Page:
• According to the report, both pilots actually increased resource requirements for regulators, but the pilot implementation group is still gathering feedback. Some of the additional burden might be attributed to the learning curve of learning to collaborate and develop protocols for hybrid inspections, so time and experience – and updated technology platforms – might erase the initial cost in time and effort. The group is still exploring the “ best path forward” and implementing lessons learned. Feedback thus far is overall positive, according to ICMRA, but the pilots also highlighted some challenges, especially with practical aspects of information sharing.
  • Technological requirements pose challenges for international collaboration between regulators. Each regulator uses a unique, proprietqry platform for regulatory submission assessments, requiring cumbersome information exchange. Ideally, a unified and commonly accessible platform would allow industry and regulators to submit and retrieve the required documents. During a workshop discussing the pilots, regulators identified such a shared platform with secure access as an area for improvement. An example of such a platform would be the Clinical Trials Information System, which allows all E.U. national competent authorities to access industry-submitted clinical trial applications, which are a national competency.
  • A cloud-based platform could provide a solution, allowing regulators and industry to access computing resources as needed without having to manage the information technology platform locally. Servers could be stored at a trusted and appropriately secured site. One example of such as system was recently test-driven by Roche: the Accumulus cloud platform. In February 2024, Roche became the first company to submit a post-approval change to 48 global regulators at the same time. Potential concerns for cloud technology include how they would accommodate data protection requirements by global regulators. The Good Data Protection Regulation, for example, restricts the movement of data to countries outside the E.U. However, these issues would need to be addressed once a technological solution has been identified, since the challenges will likely be specific to the particular specifications. [See AgencyIQ’s analysis of the use of Accumulus.]
  • Faster access to medicines is a clear benefit of increased harmonization and alignment of regulatory assessments through collaboration. Industry noted during the workshop that their motivation to participate in the joint assessment pilot stemmed from factors that included the joint review and consolidated list of questions. This in turn allows for faster implementation of any necessary post-approval changes which ensures medicine supply, with the eventual promise of reducing regulatory burden and avoiding duplication of effort for both industry and regulators. Future tweaking of procedures can address the challenges that come with working across time zones, translations and technology.
  • Achieving harmonization and convergence of regulatory requirements has recently become a universally sought-after goal, allowing medicine candidates to fulfill requirements in more jurisdictions simultaneously without the need of additional studies. Other groups working on international harmonization include the International Council for Harmonization (ICH), the International Medical Device Regulators Forum (IMDRF), the Pharmaceutical Inspection Co-operation Scheme (PIC/S), and International Pharmaceutical Regulators Programme (IPRP). Project Orbis and the Access Consortium are two of the newer initiatives to share work and have mutual reliance in assessments, to reduce the workload on the individual regulators – and sponsors. The Access Consortium implemented mutual reliance on good manufacturing practices in addition to work-sharing on regulatory assessments in 2022. [See AgencyIQ’s analysis of the reliance program.]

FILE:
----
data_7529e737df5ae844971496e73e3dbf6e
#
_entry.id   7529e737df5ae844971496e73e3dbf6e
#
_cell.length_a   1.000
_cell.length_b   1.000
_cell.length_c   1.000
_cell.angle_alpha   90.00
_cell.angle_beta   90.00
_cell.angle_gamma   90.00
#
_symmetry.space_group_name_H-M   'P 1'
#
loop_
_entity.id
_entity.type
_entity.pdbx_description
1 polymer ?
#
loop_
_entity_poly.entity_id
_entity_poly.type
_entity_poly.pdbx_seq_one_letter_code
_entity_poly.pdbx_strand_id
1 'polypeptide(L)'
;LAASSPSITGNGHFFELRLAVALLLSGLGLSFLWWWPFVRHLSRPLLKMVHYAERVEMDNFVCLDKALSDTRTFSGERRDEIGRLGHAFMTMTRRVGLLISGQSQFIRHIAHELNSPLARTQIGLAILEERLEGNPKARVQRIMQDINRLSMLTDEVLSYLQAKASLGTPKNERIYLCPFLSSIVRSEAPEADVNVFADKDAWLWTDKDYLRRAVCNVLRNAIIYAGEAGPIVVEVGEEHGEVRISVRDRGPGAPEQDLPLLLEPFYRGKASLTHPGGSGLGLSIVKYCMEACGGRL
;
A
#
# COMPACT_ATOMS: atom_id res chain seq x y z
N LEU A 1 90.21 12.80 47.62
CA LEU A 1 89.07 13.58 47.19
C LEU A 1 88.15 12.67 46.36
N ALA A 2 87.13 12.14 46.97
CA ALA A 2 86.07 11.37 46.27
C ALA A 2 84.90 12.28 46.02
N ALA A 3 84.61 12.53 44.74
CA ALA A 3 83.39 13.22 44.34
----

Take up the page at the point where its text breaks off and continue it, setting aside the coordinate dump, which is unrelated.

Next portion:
• The pilot implementation group plans to release summary reports on the experience with both pilots later in 2024. It seems from the ICMRA statement that for the time being, both pilots are closed and won’t accept any new applications. The absence of any future outlook for these pilot programs raises many questions: Will there be a new phase of these pilots or an implementation of these two processes in general, or will the efforts die with the pilots? If these collaborative processes are implemented, how do regulators plan to overcome challenges identified (e.g., technology, time zones, translations)? How many will be admitted for the next phase? Since the program arose to address challenges during the Covid-19 pandemic and aimed to enable access to critical medicines addressing the public health challenge, will the program be widened to include a wider range of products? Inspections were limited to pre-approval/licensing; would those be extended to post-approval inspections? Would acceptance criteria significantly change from those during the pilot? How soon after the summary reports are published would the next phase start? The summary reports will hopefully address some or all of these questions, and provide a detailed overview of the learnings from the pilot and translation into the next phase.

To contact the author of this item, please email Kirsten Messmer ( kmessmer@agencyiq.com).
To contact the editor of this item, please email Kari Oakes ( koakes@agencyiq.com).